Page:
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Anti-Islam Rhetoric Undercuts Moderates

December 11, 2002|Salam Al-Marayati | Salam Al-Marayati is executive director of the Muslim Public Affairs Council, which is holding an interfaith panel discussion on religious extremism Dec. 21. Web site:

Now kill all the boys and all the women who have had sexual intercourse.

-- Numbers 31:17

Don't think that I came to bring peace on earth! No, rather, a sword.

Matthew 10:34


When such violent Old and New Testament verses are quoted, they usually are put in proper historical context. Yet the same standard of interpretation is not applied when the Koran is quoted. In fact, it's not even allowed. And Islam is called the violent faith.

Because of the terrorist attacks of Sept. 11, there seems to be open season on Muslim history and sacred texts.

I can understand this knee-jerk response to extremism; if I were not a Muslim, I would have similar sentiments. But rather than dealing with the complex realities of the world by oversimplification of Islam and Muslims, we need to adhere to a common standard of measuring religious attitudes and combating religious extremism from all quarters.

American talk show hosts, columnists and political leaders seem lately to have become experts on Islam, the Arabic language, South Asian politics and Islamic law.

Fox News commentator Bill O'Reilly, for example, has compared the Koran to Adolf Hitler's "Mein Kampf," and the Rev. Pat Robertson has called Muhammad a warrior and Islam violent at its core.

Preaching to Muslims about the need to modify their faith is about as outlandish as Protestants preaching to Catholics about priestly celibacy or Muslims demanding that Judaism be separated from Zionism to remove the terrorist threat from extremist Israeli settlers in the West Bank and Gaza Strip.

When violent biblical references are brought up, the usual response is that the era of Christian and Jewish violence is long past and that Islam is the problem today. But violence inspired by religious ideology is timeless and afflicts everyone; why not address the issue across the board? Ireland and the former Yugoslavia come to mind.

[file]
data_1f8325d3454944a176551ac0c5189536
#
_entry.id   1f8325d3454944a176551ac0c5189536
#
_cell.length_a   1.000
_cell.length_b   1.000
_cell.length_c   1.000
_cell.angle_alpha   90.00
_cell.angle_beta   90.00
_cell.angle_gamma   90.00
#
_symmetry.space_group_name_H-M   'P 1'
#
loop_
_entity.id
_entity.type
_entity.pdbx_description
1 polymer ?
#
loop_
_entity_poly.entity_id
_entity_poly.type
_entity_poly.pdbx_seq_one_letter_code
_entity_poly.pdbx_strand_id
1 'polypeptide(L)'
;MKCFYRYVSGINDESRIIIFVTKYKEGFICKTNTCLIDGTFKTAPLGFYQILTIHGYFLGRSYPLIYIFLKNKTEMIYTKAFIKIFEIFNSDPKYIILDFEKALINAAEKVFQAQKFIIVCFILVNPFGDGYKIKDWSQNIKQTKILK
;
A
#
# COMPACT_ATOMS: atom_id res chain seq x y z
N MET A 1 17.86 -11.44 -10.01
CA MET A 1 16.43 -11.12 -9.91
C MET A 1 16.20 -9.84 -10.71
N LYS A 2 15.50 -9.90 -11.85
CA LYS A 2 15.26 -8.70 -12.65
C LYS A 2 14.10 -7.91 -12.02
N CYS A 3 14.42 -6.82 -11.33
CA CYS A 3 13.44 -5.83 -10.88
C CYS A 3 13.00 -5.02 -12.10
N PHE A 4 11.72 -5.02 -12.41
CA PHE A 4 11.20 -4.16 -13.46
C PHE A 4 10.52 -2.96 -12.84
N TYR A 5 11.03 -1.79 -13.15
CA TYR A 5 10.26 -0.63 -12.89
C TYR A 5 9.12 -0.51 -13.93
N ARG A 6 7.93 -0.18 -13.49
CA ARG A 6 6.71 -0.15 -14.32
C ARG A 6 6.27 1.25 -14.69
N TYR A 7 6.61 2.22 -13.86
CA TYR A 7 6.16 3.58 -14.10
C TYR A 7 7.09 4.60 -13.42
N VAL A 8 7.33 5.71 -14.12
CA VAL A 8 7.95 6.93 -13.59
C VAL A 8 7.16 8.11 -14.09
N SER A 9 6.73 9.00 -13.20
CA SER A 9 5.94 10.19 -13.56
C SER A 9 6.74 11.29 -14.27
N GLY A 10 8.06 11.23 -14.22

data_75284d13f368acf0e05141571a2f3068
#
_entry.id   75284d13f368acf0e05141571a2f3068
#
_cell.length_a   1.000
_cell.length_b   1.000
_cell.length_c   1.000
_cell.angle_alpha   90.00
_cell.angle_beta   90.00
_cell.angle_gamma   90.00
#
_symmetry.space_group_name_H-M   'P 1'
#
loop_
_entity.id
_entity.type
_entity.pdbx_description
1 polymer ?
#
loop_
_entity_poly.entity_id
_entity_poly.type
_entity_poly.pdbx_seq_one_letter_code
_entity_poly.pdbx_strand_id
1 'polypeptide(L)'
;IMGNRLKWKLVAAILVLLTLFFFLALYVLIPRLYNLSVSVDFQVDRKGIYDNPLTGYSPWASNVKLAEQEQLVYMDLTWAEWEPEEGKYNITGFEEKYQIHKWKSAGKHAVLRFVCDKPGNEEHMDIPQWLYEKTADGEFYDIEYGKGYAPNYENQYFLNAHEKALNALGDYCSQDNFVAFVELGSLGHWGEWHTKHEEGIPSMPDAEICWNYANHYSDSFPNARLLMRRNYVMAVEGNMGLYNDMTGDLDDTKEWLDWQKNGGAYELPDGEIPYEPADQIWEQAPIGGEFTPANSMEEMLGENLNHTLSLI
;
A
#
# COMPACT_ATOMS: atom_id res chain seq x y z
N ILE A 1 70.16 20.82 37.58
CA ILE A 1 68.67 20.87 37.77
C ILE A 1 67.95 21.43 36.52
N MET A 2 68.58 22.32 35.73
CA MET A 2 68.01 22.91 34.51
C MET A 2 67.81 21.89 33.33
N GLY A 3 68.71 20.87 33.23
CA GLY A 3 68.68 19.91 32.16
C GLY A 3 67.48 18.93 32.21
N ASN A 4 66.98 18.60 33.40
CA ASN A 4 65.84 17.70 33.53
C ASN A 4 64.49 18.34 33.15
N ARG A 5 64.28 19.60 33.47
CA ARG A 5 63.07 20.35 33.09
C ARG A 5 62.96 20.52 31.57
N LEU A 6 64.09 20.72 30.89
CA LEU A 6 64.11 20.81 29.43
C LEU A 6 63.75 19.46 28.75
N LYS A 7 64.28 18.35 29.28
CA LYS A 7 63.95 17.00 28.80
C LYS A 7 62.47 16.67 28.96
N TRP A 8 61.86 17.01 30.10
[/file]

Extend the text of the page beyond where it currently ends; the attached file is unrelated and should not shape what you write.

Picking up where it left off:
Let me offer an opinion on those who pontificate on the need for reforming Islam: Your simplistic "solutions" have undermined the authentic and invaluable work of Muslim reformists. When Deputy Defense Secretary Paul D. Wolfowitz praises those he calls "moderate" Muslims, that in itself marginalizes the people he is promoting.

There have been several new books and television shows on topics involving Islam and Muslims. Some of this is testimony to the curiosity and goodwill of the American people, who want a more educated perspective on issues affecting the United States and the world. But there are those who perpetuate misconceptions about Islam and distorted images of Muslims to feed the war industry, who exploit the pain and suffering of Sept. 11 to lead the United States into wars that do not make sense, as in Iraq.

Robertson and the Rev. Jerry Falwell, both of whom have publicly called Islam a violent religion, are politically allied with the Bush administration. Though President Bush has disavowed those positions, Falwell and Robertson have been projected in the Muslim world as spokesmen for all Americans.

When people like former South African President Nelson Mandela declare that the United States is a threat to world peace, when Europeans and Canadians have unfavorable attitudes toward the U.S., then moderation is not just a Muslim problem.

If we want progressive Muslims to be listened to in the Muslim world, we need to stop making them seem like puppets of American authoritarianism.

As an American Muslim, I call on other moderates to talk about the national security interests of our country and to end the counterproductive verbal and political assaults on Islam.

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